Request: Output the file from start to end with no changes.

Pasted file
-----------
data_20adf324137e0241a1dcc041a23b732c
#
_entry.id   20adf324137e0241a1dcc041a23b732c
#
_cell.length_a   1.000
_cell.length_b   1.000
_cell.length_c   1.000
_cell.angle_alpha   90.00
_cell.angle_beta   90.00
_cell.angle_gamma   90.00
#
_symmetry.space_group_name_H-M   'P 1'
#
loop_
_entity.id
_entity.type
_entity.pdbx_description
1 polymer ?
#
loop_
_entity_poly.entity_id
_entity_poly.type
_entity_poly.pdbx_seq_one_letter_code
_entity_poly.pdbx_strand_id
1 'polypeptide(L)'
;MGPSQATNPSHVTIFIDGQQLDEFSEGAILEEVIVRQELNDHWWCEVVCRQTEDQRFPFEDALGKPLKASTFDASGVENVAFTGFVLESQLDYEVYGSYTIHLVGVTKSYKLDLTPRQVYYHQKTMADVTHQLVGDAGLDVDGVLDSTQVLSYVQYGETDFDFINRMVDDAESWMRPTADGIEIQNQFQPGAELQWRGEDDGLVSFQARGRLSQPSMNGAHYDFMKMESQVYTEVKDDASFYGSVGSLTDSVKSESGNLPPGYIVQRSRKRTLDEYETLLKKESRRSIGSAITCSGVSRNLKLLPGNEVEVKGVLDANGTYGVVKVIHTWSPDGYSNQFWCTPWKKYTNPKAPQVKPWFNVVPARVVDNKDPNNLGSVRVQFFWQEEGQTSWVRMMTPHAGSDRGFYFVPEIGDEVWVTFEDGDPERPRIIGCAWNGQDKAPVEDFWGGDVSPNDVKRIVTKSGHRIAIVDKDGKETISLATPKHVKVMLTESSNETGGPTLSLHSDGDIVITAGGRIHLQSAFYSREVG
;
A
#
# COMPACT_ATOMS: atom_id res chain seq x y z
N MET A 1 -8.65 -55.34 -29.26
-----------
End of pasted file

data_20adf324137e0241a1dcc041a23b732c
#
_entry.id   20adf324137e0241a1dcc041a23b732c
#
_cell.length_a   1.000
_cell.length_b   1.000
_cell.length_c   1.000
_cell.angle_alpha   90.00
_cell.angle_beta   90.00
_cell.angle_gamma   90.00
#
_symmetry.space_group_name_H-M   'P 1'
#
loop_
_entity.id
_entity.type
_entity.pdbx_description
1 polymer ?
#
loop_
_entity_poly.entity_id
_entity_poly.type
_entity_poly.pdbx_seq_one_letter_code
_entity_poly.pdbx_strand_id
1 'polypeptide(L)'
;MGPSQATNPSHVTIFIDGQQLDEFSEGAILEEVIVRQELNDHWWCEVVCRQTEDQRFPFEDALGKPLKASTFDASGVENVAFTGFVLESQLDYEVYGSYTIHLVGVTKSYKLDLTPRQVYYHQKTMADVTHQLVGDAGLDVDGVLDSTQVLSYVQYGETDFDFINRMVDDAESWMRPTADGIEIQNQFQPGAELQWRGEDDGLVSFQARGRLSQPSMNGAHYDFMKMESQVYTEVKDDASFYGSVGSLTDSVKSESGNLPPGYIVQRSRKRTLDEYETLLKKESRRSIGSAITCSGVSRNLKLLPGNEVEVKGVLDANGTYGVVKVIHTWSPDGYSNQFWCTPWKKYTNPKAPQVKPWFNVVPARVVDNKDPNNLGSVRVQFFWQEEGQTSWVRMMTPHAGSDRGFYFVPEIGDEVWVTFEDGDPERPRIIGCAWNGQDKAPVEDFWGGDVSPNDVKRIVTKSGHRIAIVDKDGKETISLATPKHVKVMLTESSNETGGPTLSLHSDGDIVITAGGRIHLQSAFYSREVG
;
A
#
# COMPACT_ATOMS: atom_id res chain seq x y z
N MET A 1 -8.65 -55.34 -29.26